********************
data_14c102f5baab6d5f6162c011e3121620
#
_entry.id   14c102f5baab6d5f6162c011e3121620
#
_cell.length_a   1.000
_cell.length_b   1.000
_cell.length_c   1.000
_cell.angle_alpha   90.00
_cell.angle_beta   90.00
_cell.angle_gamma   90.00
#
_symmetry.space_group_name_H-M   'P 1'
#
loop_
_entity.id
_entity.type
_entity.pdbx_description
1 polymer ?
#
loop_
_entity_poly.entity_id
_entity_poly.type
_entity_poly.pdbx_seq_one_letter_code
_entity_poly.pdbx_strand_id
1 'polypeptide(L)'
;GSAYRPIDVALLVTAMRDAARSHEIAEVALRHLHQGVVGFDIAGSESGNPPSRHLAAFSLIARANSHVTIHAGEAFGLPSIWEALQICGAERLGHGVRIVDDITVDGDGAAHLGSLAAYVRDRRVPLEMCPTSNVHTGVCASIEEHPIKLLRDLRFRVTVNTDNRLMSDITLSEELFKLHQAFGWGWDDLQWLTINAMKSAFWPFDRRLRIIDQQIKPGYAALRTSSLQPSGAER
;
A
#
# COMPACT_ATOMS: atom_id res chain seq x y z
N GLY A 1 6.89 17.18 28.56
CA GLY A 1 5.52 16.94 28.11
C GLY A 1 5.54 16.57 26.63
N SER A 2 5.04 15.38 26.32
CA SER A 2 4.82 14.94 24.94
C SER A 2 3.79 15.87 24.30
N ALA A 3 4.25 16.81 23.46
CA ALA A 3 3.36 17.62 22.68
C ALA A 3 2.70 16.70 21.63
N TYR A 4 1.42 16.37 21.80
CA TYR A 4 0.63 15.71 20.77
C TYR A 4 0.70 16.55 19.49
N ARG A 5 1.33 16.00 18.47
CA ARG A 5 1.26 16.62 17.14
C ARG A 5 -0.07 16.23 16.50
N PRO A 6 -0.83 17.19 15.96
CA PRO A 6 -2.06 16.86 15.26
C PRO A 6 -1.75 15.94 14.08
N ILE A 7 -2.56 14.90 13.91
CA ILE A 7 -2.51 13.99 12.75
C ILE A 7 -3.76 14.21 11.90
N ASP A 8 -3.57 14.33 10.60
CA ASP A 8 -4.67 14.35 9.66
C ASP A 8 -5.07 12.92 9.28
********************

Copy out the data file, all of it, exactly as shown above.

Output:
data_14c102f5baab6d5f6162c011e3121620
#
_entry.id   14c102f5baab6d5f6162c011e3121620
#
_cell.length_a   1.000
_cell.length_b   1.000
_cell.length_c   1.000
_cell.angle_alpha   90.00
_cell.angle_beta   90.00
_cell.angle_gamma   90.00
#
_symmetry.space_group_name_H-M   'P 1'
#
loop_
_entity.id
_entity.type
_entity.pdbx_description
1 polymer ?
#
loop_
_entity_poly.entity_id
_entity_poly.type
_entity_poly.pdbx_seq_one_letter_code
_entity_poly.pdbx_strand_id
1 'polypeptide(L)'
;GSAYRPIDVALLVTAMRDAARSHEIAEVALRHLHQGVVGFDIAGSESGNPPSRHLAAFSLIARANSHVTIHAGEAFGLPSIWEALQICGAERLGHGVRIVDDITVDGDGAAHLGSLAAYVRDRRVPLEMCPTSNVHTGVCASIEEHPIKLLRDLRFRVTVNTDNRLMSDITLSEELFKLHQAFGWGWDDLQWLTINAMKSAFWPFDRRLRIIDQQIKPGYAALRTSSLQPSGAER
;
A
#
# COMPACT_ATOMS: atom_id res chain seq x y z
N GLY A 1 6.89 17.18 28.56
CA GLY A 1 5.52 16.94 28.11
C GLY A 1 5.54 16.57 26.63
N SER A 2 5.04 15.38 26.32
CA SER A 2 4.82 14.94 24.94
C SER A 2 3.79 15.87 24.30
N ALA A 3 4.25 16.81 23.46
CA ALA A 3 3.36 17.62 22.68
C ALA A 3 2.70 16.70 21.63
N TYR A 4 1.42 16.37 21.80
CA TYR A 4 0.63 15.71 20.77
C TYR A 4 0.70 16.55 19.49
N ARG A 5 1.33 16.00 18.47
CA ARG A 5 1.26 16.62 17.14
C ARG A 5 -0.07 16.23 16.50
N PRO A 6 -0.83 17.19 15.96
CA PRO A 6 -2.06 16.86 15.26
C PRO A 6 -1.75 15.94 14.08
N ILE A 7 -2.56 14.90 13.91
CA ILE A 7 -2.51 13.99 12.75
C ILE A 7 -3.76 14.21 11.90
N ASP A 8 -3.57 14.33 10.60
CA ASP A 8 -4.67 14.35 9.66
C ASP A 8 -5.07 12.92 9.28